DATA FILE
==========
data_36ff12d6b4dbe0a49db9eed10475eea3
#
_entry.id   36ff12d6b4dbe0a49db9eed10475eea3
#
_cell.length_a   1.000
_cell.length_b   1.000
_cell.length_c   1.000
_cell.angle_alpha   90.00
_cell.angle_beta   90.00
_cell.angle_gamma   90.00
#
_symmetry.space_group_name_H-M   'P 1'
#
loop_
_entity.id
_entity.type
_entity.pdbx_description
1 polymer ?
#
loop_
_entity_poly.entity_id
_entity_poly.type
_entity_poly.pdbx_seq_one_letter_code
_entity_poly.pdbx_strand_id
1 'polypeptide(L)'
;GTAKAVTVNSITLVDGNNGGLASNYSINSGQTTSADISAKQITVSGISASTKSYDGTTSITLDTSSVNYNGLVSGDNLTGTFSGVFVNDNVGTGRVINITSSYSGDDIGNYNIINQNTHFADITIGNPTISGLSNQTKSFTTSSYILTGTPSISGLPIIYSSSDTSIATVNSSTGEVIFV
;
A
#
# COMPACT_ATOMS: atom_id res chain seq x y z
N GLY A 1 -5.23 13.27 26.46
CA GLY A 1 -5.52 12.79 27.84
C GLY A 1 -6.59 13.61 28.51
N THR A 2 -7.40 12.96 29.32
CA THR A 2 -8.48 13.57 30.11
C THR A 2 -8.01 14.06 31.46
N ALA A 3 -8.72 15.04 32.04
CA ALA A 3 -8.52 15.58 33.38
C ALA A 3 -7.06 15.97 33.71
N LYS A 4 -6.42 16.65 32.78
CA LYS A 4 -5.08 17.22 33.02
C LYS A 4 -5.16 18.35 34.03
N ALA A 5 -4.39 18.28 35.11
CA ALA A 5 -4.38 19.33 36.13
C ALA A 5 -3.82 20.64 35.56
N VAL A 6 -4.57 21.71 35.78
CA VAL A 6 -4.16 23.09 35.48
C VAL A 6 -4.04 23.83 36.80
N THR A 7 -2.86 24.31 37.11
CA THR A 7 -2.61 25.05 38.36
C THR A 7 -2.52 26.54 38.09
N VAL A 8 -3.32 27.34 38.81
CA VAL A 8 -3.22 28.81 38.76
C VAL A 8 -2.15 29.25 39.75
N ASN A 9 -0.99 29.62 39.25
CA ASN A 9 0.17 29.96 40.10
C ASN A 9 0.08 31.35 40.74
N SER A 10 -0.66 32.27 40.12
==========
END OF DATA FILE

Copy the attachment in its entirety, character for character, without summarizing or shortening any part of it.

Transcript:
data_36ff12d6b4dbe0a49db9eed10475eea3
#
_entry.id   36ff12d6b4dbe0a49db9eed10475eea3
#
_cell.length_a   1.000
_cell.length_b   1.000
_cell.length_c   1.000
_cell.angle_alpha   90.00
_cell.angle_beta   90.00
_cell.angle_gamma   90.00
#
_symmetry.space_group_name_H-M   'P 1'
#
loop_
_entity.id
_entity.type
_entity.pdbx_description
1 polymer ?
#
loop_
_entity_poly.entity_id
_entity_poly.type
_entity_poly.pdbx_seq_one_letter_code
_entity_poly.pdbx_strand_id
1 'polypeptide(L)'
;GTAKAVTVNSITLVDGNNGGLASNYSINSGQTTSADISAKQITVSGISASTKSYDGTTSITLDTSSVNYNGLVSGDNLTGTFSGVFVNDNVGTGRVINITSSYSGDDIGNYNIINQNTHFADITIGNPTISGLSNQTKSFTTSSYILTGTPSISGLPIIYSSSDTSIATVNSSTGEVIFV
;
A
#
# COMPACT_ATOMS: atom_id res chain seq x y z
N GLY A 1 -5.23 13.27 26.46
CA GLY A 1 -5.52 12.79 27.84
C GLY A 1 -6.59 13.61 28.51
N THR A 2 -7.40 12.96 29.32
CA THR A 2 -8.48 13.57 30.11
C THR A 2 -8.01 14.06 31.46
N ALA A 3 -8.72 15.04 32.04
CA ALA A 3 -8.52 15.58 33.38
C ALA A 3 -7.06 15.97 33.71
N LYS A 4 -6.42 16.65 32.78
CA LYS A 4 -5.08 17.22 33.02
C LYS A 4 -5.16 18.35 34.03
N ALA A 5 -4.39 18.28 35.11
CA ALA A 5 -4.38 19.33 36.13
C ALA A 5 -3.82 20.64 35.56
N VAL A 6 -4.57 21.71 35.78
CA VAL A 6 -4.16 23.09 35.48
C VAL A 6 -4.04 23.83 36.80
N THR A 7 -2.86 24.31 37.11
CA THR A 7 -2.61 25.05 38.36
C THR A 7 -2.52 26.54 38.09
N VAL A 8 -3.32 27.34 38.81
CA VAL A 8 -3.22 28.81 38.76
C VAL A 8 -2.15 29.25 39.75
N ASN A 9 -0.99 29.62 39.25
CA ASN A 9 0.17 29.96 40.10
C ASN A 9 0.08 31.35 40.74
N SER A 10 -0.66 32.27 40.12